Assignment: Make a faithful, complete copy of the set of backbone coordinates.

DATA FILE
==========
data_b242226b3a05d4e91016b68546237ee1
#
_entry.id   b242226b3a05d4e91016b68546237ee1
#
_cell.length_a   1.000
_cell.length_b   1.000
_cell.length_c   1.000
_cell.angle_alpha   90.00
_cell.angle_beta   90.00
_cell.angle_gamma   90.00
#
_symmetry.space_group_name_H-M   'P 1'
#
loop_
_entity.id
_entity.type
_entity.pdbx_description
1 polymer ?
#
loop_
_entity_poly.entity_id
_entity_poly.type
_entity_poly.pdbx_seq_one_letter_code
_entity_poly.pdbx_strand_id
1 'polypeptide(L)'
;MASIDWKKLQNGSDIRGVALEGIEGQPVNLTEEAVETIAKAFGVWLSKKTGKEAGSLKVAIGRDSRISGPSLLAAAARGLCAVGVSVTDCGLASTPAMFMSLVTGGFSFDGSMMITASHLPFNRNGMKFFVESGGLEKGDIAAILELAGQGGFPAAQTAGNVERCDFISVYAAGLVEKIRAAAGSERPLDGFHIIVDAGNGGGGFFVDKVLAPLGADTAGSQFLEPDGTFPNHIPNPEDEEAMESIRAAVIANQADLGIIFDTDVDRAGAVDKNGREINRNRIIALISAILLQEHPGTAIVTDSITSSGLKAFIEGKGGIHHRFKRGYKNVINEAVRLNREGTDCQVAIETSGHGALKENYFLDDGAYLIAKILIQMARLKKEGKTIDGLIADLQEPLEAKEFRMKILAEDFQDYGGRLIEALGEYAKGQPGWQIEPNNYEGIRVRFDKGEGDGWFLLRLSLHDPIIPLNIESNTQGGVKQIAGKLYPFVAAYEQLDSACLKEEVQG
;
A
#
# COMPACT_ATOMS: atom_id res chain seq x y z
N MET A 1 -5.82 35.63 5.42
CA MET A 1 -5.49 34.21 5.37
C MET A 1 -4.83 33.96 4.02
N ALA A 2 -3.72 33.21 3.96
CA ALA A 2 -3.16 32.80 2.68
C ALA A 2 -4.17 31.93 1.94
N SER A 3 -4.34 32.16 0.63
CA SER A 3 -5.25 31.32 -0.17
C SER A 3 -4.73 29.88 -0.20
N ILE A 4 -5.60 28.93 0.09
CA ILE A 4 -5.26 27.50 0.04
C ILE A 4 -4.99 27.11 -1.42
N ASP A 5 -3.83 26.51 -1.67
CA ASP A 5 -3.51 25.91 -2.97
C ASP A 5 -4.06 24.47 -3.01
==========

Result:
data_b242226b3a05d4e91016b68546237ee1
#
_entry.id   b242226b3a05d4e91016b68546237ee1
#
_cell.length_a   1.000
_cell.length_b   1.000
_cell.length_c   1.000
_cell.angle_alpha   90.00
_cell.angle_beta   90.00
_cell.angle_gamma   90.00
#
_symmetry.space_group_name_H-M   'P 1'
#
loop_
_entity.id
_entity.type
_entity.pdbx_description
1 polymer ?
#
loop_
_entity_poly.entity_id
_entity_poly.type
_entity_poly.pdbx_seq_one_letter_code
_entity_poly.pdbx_strand_id
1 'polypeptide(L)'
;MASIDWKKLQNGSDIRGVALEGIEGQPVNLTEEAVETIAKAFGVWLSKKTGKEAGSLKVAIGRDSRISGPSLLAAAARGLCAVGVSVTDCGLASTPAMFMSLVTGGFSFDGSMMITASHLPFNRNGMKFFVESGGLEKGDIAAILELAGQGGFPAAQTAGNVERCDFISVYAAGLVEKIRAAAGSERPLDGFHIIVDAGNGGGGFFVDKVLAPLGADTAGSQFLEPDGTFPNHIPNPEDEEAMESIRAAVIANQADLGIIFDTDVDRAGAVDKNGREINRNRIIALISAILLQEHPGTAIVTDSITSSGLKAFIEGKGGIHHRFKRGYKNVINEAVRLNREGTDCQVAIETSGHGALKENYFLDDGAYLIAKILIQMARLKKEGKTIDGLIADLQEPLEAKEFRMKILAEDFQDYGGRLIEALGEYAKGQPGWQIEPNNYEGIRVRFDKGEGDGWFLLRLSLHDPIIPLNIESNTQGGVKQIAGKLYPFVAAYEQLDSACLKEEVQG
;
A
#
# COMPACT_ATOMS: atom_id res chain seq x y z
N MET A 1 -5.82 35.63 5.42
CA MET A 1 -5.49 34.21 5.37
C MET A 1 -4.83 33.96 4.02
N ALA A 2 -3.72 33.21 3.96
CA ALA A 2 -3.16 32.80 2.68
C ALA A 2 -4.17 31.93 1.94
N SER A 3 -4.34 32.16 0.63
CA SER A 3 -5.25 31.32 -0.17
C SER A 3 -4.73 29.88 -0.20
N ILE A 4 -5.60 28.93 0.09
CA ILE A 4 -5.26 27.50 0.04
C ILE A 4 -4.99 27.11 -1.42
N ASP A 5 -3.83 26.51 -1.67
CA ASP A 5 -3.51 25.91 -2.97
C ASP A 5 -4.06 24.47 -3.01